Today, we drove for most of the morning and arrived at Masai Mara, the safari. We are staying at the beautiful Keekorok Lodge and already performed a concert for the guests in the lobby. We have already been on one game drive and have scheduled many more for the next few days. We plan to post the best of the safari pictures on Friday night (Friday afternoon for you), so look forward to those!

Thanks again to all of you for your prayers and support. It really means a lot to us, and we have felt it as we have become closer as a group, making a difference in the lives of those around us.

Thanks to Matt Oberhelman for all the beautiful photos below!

In His service,

Danny Huizinga

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Busy Day of Singing

 

We’ve had an extraordinarily busy two days of singing, likely resulting in the most memorable experiences of the trip thus far. Because we have to wake up very early (5:45) tomorrow morning to start driving to Safari, I’ll save the summary for tomorrow. For now, feel free to enjoy all of the beautiful pictures from the last two days. (All pictures thanks to Chris Pillsbury)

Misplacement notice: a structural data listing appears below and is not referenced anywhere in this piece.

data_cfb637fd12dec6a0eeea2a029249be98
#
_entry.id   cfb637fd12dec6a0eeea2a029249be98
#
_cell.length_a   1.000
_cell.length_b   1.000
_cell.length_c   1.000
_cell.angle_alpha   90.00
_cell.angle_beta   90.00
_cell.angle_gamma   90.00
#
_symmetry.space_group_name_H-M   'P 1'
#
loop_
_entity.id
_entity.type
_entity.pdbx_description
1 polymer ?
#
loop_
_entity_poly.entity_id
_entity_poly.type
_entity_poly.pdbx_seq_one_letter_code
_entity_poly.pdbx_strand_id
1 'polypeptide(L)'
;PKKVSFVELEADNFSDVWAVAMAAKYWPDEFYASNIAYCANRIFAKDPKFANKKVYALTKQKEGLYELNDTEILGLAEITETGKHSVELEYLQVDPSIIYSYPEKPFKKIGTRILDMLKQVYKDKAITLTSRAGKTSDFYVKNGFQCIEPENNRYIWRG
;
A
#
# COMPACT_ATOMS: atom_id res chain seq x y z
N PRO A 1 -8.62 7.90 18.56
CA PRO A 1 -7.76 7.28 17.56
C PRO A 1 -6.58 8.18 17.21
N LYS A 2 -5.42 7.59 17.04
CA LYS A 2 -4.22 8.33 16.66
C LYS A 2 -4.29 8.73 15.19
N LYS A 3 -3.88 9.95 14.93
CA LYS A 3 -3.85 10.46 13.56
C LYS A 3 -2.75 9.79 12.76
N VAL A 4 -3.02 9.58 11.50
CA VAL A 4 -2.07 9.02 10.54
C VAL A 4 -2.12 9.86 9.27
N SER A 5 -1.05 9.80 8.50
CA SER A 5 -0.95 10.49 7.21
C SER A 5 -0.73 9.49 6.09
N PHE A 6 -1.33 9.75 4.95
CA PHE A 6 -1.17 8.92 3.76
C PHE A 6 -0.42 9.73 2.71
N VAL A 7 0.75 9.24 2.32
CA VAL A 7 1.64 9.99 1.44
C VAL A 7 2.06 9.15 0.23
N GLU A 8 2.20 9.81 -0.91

Looking forward to writing a full update tomorrow!

In His service,

Danny Huizinga

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All-Encompassing God

The rains are blessed down in Africa,

Hello my friends, Joshua here. We have been graced with such a variety of experiences over this past week that Tanner and Danny have felt the urge to share their impressions and feelings. That being said, I am glad to be back behind the keys to expand upon our adventures this Sunday; but first, a bit of context.

While staying at the Tocco’s, we have been placed in dorm-esque venues that have several guys to a room. While this is a great community experience, it is not conducive to a reflective or quiet environment. This is not typically a problem during the daylight hours, but can be problematic when it is nighttime and certain members are trying to sleep, while others are not nearly as interested in doing so.

Last night was one such night, and unfortunately, yours truly was involved in the less-than-interested group. This led to a lasting sense of guilt over the insensitivity I had displayed towards my fellow travelmates that carried into this morning. Regardless of whether or not they were deeply upset, I had become stuck in this sense of guilt and selfishness. Seeking to shake this feeling, I awoke around 7am and began to explore this beautiful place in which we were staying.